Copyright Essentials – Infringement and the Parody Fair Use Test!
Case: Rogers v. Koons, 960 F. 2d 301 (2d Cir. 1992).
Court: United States Court of Appeals for the Second Circuit
Defendant was a sculptor who instructed his artisans to copy a portrayal of a couple and their puppies in a photograph which was taken by the plaintiff professional photographer on a copyrighted note card. The Defendant tore the copyright notice off the card before he sent it to the artisans. The Court affirmed summary judgment against the defendant and a contempt order for failing to turn over four copies of the resulting wood sculpture.
Plaintiff, Art Rogers, was a 43-year-old professional artist-photographer. His work had been displayed all over the world and as part of the permanent collection of various elite museums. In 1980, an acquaintance, Jim Scanlon, commissioned Rogers to photograph his eight new German Shepherd puppies. Rogers made the decision to photograph the puppies with Scanlon and his wife holding them. Substantial creative effort went into both the composition and production of “Puppies,” a black and white photograph. The Scanlons purchased their prints for $200. Afterward, “Puppies” became part of Rogers' catalogue of images available for further use. “Puppies” has been used and exhibited multiple times. It has been sold as prints and licensed for use.
Defendant Jeff Koons was a 37-year-old artist and sculptor residing in New York City. Between 1980 to 1990 Koons exhibited his works in approximately 100 Group Exhibitions and in eleven one-man shows. Koons' work routinely sold at over $100,000. Koons was represented by Sonnabend Gallery, New York, Donald Young Gallery, Chicago, and Galerie Max Hetzler, Cologne, Germany.
In 1986, Koons began preparing for a 1988 exhibition called the “Banality Show.” Koons' worked in a tradition wherein once the artist finished his work, the meaning of the original object had been extracted and an entirely new meaning set in place. Koons acknowledged that the source for “String of Puppies” was a Museum Graphics notecard of “Puppies” which he purchased in a “very commercial, tourist-like card shop” in 1987. He tore off that portion showing Rogers' copyright of “Puppies.”
Koons gave the picture to his artisans and told them to copy it. During this process, Koons communicated extensively with Demetz Studio. He visited once a week during the period the piece was being carved by the workers and gave them written instructions. In his “production notes” Koons stressed that he wanted “Puppies” copied faithfully in the sculpture.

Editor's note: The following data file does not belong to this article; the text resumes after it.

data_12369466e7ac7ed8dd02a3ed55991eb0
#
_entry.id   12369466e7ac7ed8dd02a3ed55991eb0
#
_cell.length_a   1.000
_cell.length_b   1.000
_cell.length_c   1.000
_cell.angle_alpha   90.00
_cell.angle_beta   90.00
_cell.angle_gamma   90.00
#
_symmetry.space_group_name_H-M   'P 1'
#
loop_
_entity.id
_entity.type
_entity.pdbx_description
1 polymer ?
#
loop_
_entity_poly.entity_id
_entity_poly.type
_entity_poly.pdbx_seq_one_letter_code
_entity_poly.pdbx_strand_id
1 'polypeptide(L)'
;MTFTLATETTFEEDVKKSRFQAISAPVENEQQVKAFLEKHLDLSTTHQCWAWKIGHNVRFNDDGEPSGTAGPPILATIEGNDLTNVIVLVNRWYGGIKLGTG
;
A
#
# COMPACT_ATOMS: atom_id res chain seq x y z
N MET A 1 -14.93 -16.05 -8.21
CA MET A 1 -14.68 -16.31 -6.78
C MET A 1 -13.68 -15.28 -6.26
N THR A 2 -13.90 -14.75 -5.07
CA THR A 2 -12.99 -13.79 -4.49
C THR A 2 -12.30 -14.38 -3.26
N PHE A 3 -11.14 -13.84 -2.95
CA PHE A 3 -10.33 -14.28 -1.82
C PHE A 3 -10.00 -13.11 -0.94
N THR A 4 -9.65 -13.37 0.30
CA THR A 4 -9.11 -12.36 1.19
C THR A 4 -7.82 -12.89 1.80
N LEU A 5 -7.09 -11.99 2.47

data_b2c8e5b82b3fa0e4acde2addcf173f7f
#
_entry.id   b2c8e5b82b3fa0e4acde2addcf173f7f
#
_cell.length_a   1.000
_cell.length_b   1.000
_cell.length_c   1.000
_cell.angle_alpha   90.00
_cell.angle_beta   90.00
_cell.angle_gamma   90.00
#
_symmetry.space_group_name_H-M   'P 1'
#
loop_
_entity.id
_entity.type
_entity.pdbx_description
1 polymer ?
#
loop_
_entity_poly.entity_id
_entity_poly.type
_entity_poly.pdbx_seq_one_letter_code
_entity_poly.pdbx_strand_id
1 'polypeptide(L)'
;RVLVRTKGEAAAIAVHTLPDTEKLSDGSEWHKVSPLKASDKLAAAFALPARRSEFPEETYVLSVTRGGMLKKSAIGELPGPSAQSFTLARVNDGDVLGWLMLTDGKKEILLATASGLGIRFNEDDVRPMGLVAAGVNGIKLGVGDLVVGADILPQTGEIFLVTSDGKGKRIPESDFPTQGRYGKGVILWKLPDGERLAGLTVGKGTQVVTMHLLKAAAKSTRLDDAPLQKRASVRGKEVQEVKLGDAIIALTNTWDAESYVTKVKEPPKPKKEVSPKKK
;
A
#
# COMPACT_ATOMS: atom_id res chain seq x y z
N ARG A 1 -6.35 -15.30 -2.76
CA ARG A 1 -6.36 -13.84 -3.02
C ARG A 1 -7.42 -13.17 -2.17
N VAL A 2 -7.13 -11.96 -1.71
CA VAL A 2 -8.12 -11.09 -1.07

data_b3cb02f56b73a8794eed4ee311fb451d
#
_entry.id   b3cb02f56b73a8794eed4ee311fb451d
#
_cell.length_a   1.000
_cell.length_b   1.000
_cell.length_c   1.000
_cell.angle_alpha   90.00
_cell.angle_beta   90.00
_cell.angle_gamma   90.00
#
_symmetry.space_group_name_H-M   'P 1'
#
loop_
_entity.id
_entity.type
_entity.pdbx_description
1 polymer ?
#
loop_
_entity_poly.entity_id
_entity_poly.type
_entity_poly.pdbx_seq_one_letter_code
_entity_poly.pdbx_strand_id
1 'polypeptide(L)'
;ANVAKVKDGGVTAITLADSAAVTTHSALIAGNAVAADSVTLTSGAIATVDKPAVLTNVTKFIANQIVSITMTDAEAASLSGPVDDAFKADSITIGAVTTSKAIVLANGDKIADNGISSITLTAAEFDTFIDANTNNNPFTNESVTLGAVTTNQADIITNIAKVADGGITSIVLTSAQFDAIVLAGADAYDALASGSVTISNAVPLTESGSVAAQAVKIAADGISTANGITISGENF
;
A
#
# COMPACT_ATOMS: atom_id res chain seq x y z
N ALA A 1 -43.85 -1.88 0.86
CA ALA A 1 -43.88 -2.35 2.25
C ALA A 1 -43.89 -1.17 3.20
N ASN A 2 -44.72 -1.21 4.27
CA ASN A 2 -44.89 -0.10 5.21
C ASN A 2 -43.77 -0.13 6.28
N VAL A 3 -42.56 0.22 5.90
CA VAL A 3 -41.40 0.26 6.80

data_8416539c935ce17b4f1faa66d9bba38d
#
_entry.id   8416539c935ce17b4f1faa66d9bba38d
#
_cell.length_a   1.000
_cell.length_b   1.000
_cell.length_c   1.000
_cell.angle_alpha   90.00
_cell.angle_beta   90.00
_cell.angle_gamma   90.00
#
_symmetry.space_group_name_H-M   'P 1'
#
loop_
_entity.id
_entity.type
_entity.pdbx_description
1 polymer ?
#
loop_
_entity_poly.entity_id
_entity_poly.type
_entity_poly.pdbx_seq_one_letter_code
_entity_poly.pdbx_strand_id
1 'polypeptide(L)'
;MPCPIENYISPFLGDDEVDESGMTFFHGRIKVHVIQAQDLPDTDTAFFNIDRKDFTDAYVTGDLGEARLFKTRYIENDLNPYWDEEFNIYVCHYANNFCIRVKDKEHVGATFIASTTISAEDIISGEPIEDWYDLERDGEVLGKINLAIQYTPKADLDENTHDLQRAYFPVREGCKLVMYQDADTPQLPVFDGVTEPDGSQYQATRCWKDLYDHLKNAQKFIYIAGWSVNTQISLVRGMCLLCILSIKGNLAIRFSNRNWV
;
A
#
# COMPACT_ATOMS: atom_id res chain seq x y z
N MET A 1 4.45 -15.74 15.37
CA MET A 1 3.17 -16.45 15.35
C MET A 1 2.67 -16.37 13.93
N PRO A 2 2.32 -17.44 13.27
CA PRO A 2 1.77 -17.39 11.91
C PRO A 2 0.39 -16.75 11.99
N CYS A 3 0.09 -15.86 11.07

“String of Puppies” was displayed at the Sonnabend Gallery, which opened the Banality show on November 19, 1988. Three of the four copies made were sold to collectors for a total of $367,000. Koons kept the fourth copy.
Rogers brought this action against Koons and Sonnabend Gallery on October 11, 1989. The district court held oral argument on November 26, 1990. On December 10, 1990, the district court ruled against Koons and found that his copying of “Puppies” was not fair use.
On May 28, 1991, the Court denied Koons' motion to stay the injunction and the contempt penalty pending appeal but delayed the commencement of the daily fine until June 7, 1991.
Was Koons' use of the “Puppies” photograph in his sculpture “String of Puppies” fair use given that the sculpture looked nearly identical to the photo?
RULE OF LAW:
To establish infringement of a copyright, a plaintiff must show:
(1) ownership of a copyright;
(2) that defendant copied the protected material without authorization.
See Weissmann v. Freeman, 868 F.2d 1313, 1320, 10 U.S.P.Q.2D (BNA) 1014 (2d Cir.).
A certificate of registration from the U.S. Register of Copyrights is prima facie evidence of a valid ownership of a copyright. 17 U.S.C. § 410(c).
Section 107 of the Copyright Act states that an original work copied for purposes such as criticism or comment may not constitute infringement, but instead may be a fair use.
Fair use factors include:
(1) the purpose and character of the use,
(2) the nature of the copyrighted work,
(3) the amount and substantiality of the work used,
(4) the effect of the use on the market value of the original. 17 U.S.C. § 107.
- Ownership of Copyright in an Original Work of Art
The Defendants asserted that the portion of Rogers' work that was allegedly infringed was not an original work of authorship. The Court noted that originality can be shown in a photograph by posing the subjects, lighting, angle, selection of film and camera, evoking the desired expression, and almost any other variant involved. The Court held that the plaintiff's artwork was original.